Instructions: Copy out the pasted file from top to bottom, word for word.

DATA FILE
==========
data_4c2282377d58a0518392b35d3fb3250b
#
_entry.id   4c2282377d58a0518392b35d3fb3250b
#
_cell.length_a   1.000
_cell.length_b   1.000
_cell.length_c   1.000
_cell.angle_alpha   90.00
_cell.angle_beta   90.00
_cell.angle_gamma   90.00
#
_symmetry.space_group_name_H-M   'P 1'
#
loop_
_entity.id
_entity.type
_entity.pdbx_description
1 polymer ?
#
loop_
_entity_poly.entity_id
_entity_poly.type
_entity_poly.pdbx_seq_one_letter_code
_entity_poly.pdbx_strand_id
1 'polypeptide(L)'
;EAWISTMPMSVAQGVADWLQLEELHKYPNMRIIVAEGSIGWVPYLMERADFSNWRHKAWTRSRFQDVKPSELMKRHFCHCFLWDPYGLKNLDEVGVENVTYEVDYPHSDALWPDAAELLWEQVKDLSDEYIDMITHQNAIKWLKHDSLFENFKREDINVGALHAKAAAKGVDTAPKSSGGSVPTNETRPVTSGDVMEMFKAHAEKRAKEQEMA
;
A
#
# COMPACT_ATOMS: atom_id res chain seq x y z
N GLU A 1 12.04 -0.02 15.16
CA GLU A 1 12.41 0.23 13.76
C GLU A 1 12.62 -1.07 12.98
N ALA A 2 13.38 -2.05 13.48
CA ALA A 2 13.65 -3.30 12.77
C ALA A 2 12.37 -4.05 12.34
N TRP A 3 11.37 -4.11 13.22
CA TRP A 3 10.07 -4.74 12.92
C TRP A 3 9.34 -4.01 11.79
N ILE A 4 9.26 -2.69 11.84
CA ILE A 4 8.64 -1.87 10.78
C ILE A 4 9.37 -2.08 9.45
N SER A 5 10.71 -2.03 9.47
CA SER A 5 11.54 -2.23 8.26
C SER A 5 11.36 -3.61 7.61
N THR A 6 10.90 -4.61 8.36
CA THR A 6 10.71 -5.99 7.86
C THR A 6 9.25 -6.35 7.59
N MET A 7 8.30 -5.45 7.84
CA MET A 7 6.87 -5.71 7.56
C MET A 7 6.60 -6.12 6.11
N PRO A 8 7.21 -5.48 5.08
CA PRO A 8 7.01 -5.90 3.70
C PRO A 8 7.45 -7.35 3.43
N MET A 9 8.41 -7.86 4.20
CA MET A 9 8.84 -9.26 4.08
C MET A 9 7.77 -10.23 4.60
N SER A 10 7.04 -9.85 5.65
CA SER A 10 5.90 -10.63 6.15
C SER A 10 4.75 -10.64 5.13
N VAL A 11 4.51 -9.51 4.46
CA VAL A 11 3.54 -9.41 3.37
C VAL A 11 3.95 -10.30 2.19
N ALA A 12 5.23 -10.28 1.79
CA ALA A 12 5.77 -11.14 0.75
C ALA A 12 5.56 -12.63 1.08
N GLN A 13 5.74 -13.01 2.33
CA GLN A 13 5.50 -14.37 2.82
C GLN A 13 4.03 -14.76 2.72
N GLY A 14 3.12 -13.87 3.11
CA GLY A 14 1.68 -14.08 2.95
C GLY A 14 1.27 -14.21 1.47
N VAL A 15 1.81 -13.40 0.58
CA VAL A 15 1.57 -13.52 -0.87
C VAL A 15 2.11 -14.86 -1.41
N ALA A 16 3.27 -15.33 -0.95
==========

data_4c2282377d58a0518392b35d3fb3250b
#
_entry.id   4c2282377d58a0518392b35d3fb3250b
#
_cell.length_a   1.000
_cell.length_b   1.000
_cell.length_c   1.000
_cell.angle_alpha   90.00
_cell.angle_beta   90.00
_cell.angle_gamma   90.00
#
_symmetry.space_group_name_H-M   'P 1'
#
loop_
_entity.id
_entity.type
_entity.pdbx_description
1 polymer ?
#
loop_
_entity_poly.entity_id
_entity_poly.type
_entity_poly.pdbx_seq_one_letter_code
_entity_poly.pdbx_strand_id
1 'polypeptide(L)'
;EAWISTMPMSVAQGVADWLQLEELHKYPNMRIIVAEGSIGWVPYLMERADFSNWRHKAWTRSRFQDVKPSELMKRHFCHCFLWDPYGLKNLDEVGVENVTYEVDYPHSDALWPDAAELLWEQVKDLSDEYIDMITHQNAIKWLKHDSLFENFKREDINVGALHAKAAAKGVDTAPKSSGGSVPTNETRPVTSGDVMEMFKAHAEKRAKEQEMA
;
A
#
# COMPACT_ATOMS: atom_id res chain seq x y z
N GLU A 1 12.04 -0.02 15.16
CA GLU A 1 12.41 0.23 13.76
C GLU A 1 12.62 -1.07 12.98
N ALA A 2 13.38 -2.05 13.48
CA ALA A 2 13.65 -3.30 12.77
C ALA A 2 12.37 -4.05 12.34
N TRP A 3 11.37 -4.11 13.22
CA TRP A 3 10.07 -4.74 12.92
C TRP A 3 9.34 -4.01 11.79
N ILE A 4 9.26 -2.69 11.84
CA ILE A 4 8.64 -1.87 10.78
C ILE A 4 9.37 -2.08 9.45
N SER A 5 10.71 -2.03 9.47
CA SER A 5 11.54 -2.23 8.26
C SER A 5 11.36 -3.61 7.61
N THR A 6 10.90 -4.61 8.36
CA THR A 6 10.71 -5.99 7.86
C THR A 6 9.25 -6.35 7.59
N MET A 7 8.30 -5.45 7.84
CA MET A 7 6.87 -5.71 7.56
C MET A 7 6.60 -6.12 6.11
N PRO A 8 7.21 -5.48 5.08
CA PRO A 8 7.01 -5.90 3.70
C PRO A 8 7.45 -7.35 3.43
N MET A 9 8.41 -7.86 4.20
CA MET A 9 8.84 -9.26 4.08
C MET A 9 7.77 -10.23 4.60
N SER A 10 7.04 -9.85 5.65
CA SER A 10 5.90 -10.63 6.15
C SER A 10 4.75 -10.64 5.13
N VAL A 11 4.51 -9.51 4.46
CA VAL A 11 3.54 -9.41 3.37
C VAL A 11 3.95 -10.30 2.19
N ALA A 12 5.23 -10.28 1.79
CA ALA A 12 5.77 -11.14 0.75
C ALA A 12 5.56 -12.63 1.08
N GLN A 13 5.74 -13.01 2.33
CA GLN A 13 5.50 -14.37 2.82
C GLN A 13 4.03 -14.76 2.72
N GLY A 14 3.12 -13.87 3.11
CA GLY A 14 1.68 -14.08 2.95
C GLY A 14 1.27 -14.21 1.47
N VAL A 15 1.81 -13.40 0.58
CA VAL A 15 1.57 -13.52 -0.87
C VAL A 15 2.11 -14.86 -1.41
N ALA A 16 3.27 -15.33 -0.95